Forward collision alert technology helps prevent frontal crashes by alerting the driver when the truck is closing in on a vehicle ahead too quickly, giving the driver additional time to react and avoid a crash.

Lane Departure Warning technology can alert the driver when the truck drifts over a lane line when traveling at least 35 mph.

In a collision, the Canyon's all-new cab structure is made from over 70 percent high-strength steel to better protect its occupants. It also comes standard with six air bags, including head curtain side air bags that can also reduce the risk of occupant ejection.

Safety and convenience technology continues with a standard rear vision camera and available next-generation IntelliLink infotainment system. IntelliLink can seamlessly integrate the capability of a smartphone into the vehicle so that hand-held phones may be safely stowed while driving. Features such as smartphone voice recognition pass through, including text message support and Siri Eyes Free, enable the driver to be alerted to new text messages and have them read aloud and respond, depending on the functionality of the smartphone). Siri Eyes Free enables iPhone 4S and iPhone 5 users to access Siri via the steering wheel controls and check calendar entries, have text messages read and respond to them, place calls or call up music.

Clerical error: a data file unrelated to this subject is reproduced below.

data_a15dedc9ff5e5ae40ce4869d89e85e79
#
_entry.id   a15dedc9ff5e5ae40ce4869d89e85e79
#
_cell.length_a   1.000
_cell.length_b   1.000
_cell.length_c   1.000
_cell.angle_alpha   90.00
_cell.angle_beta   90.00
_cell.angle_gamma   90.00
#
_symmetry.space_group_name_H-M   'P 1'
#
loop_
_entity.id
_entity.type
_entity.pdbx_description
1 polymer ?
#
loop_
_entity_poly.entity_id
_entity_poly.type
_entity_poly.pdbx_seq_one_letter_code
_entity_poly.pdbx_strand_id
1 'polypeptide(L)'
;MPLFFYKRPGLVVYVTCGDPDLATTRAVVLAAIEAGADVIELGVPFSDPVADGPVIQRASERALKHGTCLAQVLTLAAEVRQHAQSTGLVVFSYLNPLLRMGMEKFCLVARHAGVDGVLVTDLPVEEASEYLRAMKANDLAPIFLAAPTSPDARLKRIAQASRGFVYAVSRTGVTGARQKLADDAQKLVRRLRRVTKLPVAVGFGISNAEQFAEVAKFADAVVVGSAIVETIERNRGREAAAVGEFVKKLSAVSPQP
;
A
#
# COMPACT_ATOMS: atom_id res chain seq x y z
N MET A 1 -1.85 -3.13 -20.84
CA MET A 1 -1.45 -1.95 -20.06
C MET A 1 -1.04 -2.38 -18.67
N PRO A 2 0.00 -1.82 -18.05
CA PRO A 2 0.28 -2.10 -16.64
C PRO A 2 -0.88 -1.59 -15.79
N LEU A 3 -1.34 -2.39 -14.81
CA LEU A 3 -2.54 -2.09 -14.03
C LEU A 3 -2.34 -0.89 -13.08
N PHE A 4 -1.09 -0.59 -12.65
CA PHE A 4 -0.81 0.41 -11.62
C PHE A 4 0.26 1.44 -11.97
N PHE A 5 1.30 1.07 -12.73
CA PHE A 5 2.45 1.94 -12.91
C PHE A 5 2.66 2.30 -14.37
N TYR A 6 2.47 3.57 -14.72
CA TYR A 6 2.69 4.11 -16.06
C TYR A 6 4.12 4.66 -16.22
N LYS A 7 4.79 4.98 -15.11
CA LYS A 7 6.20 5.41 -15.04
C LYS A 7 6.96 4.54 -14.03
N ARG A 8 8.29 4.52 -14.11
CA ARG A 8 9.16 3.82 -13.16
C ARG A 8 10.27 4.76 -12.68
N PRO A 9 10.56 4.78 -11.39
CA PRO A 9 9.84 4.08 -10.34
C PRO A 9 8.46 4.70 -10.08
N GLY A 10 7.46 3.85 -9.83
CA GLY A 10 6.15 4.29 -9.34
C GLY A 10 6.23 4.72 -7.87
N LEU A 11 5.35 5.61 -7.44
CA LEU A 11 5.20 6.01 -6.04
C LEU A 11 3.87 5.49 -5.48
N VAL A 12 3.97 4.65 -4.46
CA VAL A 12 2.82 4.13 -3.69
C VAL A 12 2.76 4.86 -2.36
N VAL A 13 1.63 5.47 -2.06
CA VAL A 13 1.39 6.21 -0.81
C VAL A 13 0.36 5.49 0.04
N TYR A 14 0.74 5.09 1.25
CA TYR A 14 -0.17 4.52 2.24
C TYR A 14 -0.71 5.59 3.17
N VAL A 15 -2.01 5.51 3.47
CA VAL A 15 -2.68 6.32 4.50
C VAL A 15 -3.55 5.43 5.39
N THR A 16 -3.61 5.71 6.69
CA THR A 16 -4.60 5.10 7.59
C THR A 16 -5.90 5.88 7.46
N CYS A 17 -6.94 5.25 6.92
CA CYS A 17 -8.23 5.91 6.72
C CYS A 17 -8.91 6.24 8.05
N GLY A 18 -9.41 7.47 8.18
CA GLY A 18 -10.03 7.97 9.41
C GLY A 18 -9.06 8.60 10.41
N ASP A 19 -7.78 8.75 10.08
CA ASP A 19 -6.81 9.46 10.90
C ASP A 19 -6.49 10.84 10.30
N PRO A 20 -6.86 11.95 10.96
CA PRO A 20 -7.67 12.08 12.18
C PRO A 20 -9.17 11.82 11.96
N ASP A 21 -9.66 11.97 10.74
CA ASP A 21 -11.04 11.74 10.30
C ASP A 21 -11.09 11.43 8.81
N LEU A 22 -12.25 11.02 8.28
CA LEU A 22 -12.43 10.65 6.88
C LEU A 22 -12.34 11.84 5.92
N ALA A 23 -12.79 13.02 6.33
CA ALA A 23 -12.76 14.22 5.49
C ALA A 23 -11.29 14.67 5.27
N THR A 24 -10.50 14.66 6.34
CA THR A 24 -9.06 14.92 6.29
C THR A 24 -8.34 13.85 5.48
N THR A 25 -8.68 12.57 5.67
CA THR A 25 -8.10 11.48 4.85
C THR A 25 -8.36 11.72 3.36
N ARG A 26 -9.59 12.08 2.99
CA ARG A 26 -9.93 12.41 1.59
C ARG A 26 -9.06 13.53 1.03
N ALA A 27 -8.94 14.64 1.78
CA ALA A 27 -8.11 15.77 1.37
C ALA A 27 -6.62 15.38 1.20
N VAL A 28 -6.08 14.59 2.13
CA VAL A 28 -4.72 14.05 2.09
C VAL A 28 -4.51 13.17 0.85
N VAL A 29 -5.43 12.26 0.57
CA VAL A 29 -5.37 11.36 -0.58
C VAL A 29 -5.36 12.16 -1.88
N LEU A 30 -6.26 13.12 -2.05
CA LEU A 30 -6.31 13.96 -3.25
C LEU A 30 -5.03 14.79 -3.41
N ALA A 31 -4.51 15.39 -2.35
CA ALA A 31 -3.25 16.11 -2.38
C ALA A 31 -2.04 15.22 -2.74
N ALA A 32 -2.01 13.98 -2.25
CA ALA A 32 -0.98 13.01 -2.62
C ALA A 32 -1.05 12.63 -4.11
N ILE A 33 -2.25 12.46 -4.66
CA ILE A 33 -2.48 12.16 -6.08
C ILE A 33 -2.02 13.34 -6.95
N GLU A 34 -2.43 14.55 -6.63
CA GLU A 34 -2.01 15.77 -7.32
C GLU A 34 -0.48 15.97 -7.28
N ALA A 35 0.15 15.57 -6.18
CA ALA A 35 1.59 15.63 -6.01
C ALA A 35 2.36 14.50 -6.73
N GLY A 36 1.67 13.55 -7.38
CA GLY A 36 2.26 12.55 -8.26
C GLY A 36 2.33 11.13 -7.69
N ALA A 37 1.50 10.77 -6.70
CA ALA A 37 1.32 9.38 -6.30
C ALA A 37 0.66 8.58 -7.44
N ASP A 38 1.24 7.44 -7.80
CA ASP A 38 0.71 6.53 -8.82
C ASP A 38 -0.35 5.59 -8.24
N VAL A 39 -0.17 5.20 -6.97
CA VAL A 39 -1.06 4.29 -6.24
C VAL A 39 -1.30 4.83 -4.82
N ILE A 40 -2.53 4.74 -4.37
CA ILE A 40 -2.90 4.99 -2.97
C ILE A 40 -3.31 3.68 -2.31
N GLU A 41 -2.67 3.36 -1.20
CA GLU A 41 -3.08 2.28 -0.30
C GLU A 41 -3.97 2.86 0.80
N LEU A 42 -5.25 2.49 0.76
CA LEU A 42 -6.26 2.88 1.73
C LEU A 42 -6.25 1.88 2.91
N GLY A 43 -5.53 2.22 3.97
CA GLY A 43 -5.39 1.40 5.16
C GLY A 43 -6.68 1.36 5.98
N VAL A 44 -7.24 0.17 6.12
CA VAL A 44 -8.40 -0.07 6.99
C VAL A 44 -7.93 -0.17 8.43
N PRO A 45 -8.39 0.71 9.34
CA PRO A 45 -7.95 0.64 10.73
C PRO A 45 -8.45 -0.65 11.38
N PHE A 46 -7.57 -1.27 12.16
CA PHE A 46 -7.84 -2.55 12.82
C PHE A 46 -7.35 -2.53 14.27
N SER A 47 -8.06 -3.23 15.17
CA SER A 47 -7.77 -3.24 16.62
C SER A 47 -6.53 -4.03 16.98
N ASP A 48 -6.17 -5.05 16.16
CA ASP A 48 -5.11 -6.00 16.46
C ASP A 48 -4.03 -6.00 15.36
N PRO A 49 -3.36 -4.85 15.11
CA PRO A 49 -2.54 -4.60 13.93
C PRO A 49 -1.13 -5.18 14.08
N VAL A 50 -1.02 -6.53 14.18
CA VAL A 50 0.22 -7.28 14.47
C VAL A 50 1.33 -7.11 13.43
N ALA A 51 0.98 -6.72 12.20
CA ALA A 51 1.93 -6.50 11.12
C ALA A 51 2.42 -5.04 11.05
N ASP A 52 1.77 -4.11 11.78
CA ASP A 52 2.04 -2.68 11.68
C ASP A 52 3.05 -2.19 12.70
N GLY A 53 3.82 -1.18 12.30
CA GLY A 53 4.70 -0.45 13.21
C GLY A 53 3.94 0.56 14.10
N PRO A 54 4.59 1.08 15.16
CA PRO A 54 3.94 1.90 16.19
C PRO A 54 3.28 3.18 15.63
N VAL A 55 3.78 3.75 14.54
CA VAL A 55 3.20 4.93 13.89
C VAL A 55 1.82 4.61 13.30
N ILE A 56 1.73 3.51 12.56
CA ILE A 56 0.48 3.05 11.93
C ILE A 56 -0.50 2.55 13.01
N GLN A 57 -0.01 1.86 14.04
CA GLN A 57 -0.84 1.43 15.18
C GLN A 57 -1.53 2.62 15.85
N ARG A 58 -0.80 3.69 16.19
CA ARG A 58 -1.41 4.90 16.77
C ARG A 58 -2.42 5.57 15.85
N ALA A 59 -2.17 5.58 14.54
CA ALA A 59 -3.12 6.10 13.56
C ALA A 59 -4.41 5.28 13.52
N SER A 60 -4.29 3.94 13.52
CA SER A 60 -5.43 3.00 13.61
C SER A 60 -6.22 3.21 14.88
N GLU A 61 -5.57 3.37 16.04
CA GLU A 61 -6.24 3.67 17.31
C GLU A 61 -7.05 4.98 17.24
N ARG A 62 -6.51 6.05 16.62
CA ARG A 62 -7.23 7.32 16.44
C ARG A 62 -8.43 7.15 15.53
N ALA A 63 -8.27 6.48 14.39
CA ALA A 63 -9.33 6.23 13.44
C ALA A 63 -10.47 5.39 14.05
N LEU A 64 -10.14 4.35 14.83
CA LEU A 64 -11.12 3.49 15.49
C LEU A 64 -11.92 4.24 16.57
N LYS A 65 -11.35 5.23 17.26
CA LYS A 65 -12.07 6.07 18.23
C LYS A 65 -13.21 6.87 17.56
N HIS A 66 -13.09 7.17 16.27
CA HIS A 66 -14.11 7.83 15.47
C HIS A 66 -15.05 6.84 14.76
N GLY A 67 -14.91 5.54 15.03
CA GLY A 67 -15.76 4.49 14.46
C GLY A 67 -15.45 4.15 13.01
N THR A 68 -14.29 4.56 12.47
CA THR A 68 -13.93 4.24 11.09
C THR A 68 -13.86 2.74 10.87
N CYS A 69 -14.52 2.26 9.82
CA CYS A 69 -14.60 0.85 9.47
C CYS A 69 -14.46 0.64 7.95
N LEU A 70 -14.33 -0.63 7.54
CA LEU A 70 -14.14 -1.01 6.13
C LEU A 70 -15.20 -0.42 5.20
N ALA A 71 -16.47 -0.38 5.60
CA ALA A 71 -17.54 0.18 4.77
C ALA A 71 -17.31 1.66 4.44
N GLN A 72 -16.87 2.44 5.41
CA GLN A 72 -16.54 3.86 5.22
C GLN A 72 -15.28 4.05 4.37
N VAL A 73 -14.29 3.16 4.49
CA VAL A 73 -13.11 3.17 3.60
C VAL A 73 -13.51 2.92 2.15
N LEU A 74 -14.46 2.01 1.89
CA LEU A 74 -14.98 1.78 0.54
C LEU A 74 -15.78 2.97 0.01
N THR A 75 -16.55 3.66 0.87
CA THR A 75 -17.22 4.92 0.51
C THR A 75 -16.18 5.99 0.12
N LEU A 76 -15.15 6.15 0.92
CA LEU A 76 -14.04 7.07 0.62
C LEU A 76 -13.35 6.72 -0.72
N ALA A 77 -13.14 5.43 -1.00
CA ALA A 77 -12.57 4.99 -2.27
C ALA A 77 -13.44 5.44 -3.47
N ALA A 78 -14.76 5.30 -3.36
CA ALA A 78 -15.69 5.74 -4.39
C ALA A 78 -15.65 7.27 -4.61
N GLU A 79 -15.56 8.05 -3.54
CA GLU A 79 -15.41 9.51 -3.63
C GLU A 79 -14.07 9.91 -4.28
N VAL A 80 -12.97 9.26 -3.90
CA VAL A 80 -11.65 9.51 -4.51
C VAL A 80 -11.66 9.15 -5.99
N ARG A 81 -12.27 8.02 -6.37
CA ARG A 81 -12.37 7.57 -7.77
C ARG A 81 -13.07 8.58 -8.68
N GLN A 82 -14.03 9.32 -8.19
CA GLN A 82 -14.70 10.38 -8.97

Android phone users can also use the steering wheel controls to access their phone's voice recognition features.